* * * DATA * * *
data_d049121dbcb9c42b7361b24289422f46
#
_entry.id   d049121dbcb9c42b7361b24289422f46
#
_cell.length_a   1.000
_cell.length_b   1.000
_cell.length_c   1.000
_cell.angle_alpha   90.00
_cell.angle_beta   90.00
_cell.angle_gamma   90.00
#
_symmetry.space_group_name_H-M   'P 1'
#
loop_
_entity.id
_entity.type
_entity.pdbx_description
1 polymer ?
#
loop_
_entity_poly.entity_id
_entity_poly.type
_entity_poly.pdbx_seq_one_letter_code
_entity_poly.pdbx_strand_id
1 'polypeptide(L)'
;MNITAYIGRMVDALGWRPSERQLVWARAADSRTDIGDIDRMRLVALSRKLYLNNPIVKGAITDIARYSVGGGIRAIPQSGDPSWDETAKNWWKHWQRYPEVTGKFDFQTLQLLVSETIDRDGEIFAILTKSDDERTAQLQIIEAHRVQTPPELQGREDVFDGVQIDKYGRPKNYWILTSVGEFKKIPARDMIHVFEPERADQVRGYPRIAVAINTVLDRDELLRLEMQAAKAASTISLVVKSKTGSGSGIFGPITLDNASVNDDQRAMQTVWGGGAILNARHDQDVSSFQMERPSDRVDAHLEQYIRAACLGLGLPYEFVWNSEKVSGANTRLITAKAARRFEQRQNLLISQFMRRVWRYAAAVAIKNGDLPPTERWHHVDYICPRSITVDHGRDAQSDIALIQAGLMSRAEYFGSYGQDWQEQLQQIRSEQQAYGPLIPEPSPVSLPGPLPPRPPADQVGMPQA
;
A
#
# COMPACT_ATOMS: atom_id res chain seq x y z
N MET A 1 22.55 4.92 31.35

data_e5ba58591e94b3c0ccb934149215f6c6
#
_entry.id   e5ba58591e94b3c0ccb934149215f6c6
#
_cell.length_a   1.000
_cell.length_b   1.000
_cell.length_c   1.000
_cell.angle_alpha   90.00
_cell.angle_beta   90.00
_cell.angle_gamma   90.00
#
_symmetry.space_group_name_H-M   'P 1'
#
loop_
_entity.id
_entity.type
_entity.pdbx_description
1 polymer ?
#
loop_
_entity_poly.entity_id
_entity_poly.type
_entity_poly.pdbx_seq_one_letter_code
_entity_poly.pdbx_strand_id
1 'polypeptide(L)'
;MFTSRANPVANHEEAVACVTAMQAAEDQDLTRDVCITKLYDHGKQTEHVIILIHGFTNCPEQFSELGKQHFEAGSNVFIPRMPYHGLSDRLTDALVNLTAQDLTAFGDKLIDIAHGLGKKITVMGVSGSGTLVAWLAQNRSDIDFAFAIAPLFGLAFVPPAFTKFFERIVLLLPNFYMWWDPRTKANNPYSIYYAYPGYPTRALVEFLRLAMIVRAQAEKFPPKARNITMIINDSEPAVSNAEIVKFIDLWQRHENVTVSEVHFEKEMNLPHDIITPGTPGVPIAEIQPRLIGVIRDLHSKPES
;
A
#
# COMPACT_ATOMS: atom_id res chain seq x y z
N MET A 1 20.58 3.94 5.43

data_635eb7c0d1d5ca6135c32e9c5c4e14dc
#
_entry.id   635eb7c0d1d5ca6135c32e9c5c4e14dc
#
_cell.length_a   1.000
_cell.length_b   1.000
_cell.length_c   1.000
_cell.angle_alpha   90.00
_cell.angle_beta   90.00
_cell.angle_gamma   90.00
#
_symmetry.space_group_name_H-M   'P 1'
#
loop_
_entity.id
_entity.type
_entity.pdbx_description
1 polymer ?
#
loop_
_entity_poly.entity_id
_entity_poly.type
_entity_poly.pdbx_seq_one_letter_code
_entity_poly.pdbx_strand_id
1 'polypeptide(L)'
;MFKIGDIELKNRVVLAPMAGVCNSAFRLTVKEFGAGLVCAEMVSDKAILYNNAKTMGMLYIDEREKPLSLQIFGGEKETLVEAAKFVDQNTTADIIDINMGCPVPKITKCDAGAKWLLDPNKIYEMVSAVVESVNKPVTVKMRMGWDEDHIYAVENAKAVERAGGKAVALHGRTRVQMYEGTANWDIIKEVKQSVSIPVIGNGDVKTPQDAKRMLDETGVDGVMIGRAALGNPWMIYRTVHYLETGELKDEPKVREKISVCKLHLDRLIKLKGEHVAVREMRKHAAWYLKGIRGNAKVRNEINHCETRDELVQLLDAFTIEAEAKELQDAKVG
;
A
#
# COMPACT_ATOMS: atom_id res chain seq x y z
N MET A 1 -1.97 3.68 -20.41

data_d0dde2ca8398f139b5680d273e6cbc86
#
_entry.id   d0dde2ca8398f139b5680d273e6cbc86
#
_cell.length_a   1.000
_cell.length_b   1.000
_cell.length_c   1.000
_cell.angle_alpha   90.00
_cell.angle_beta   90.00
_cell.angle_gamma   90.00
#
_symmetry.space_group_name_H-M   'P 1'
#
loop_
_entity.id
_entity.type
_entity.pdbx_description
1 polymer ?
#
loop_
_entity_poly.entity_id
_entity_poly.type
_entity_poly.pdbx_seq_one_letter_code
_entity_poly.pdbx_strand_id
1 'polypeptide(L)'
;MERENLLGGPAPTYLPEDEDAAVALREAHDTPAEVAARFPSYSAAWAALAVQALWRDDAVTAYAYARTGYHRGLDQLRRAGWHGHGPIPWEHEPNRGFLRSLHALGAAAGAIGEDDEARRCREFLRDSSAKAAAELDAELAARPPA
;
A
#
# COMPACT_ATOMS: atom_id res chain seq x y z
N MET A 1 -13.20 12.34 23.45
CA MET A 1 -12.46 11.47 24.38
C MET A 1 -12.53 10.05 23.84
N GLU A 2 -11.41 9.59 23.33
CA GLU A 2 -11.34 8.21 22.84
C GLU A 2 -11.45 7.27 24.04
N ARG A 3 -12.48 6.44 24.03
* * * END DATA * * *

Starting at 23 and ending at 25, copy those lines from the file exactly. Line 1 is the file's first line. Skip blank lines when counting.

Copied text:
_entity_poly.pdbx_seq_one_letter_code
_entity_poly.pdbx_strand_id
1 'polypeptide(L)'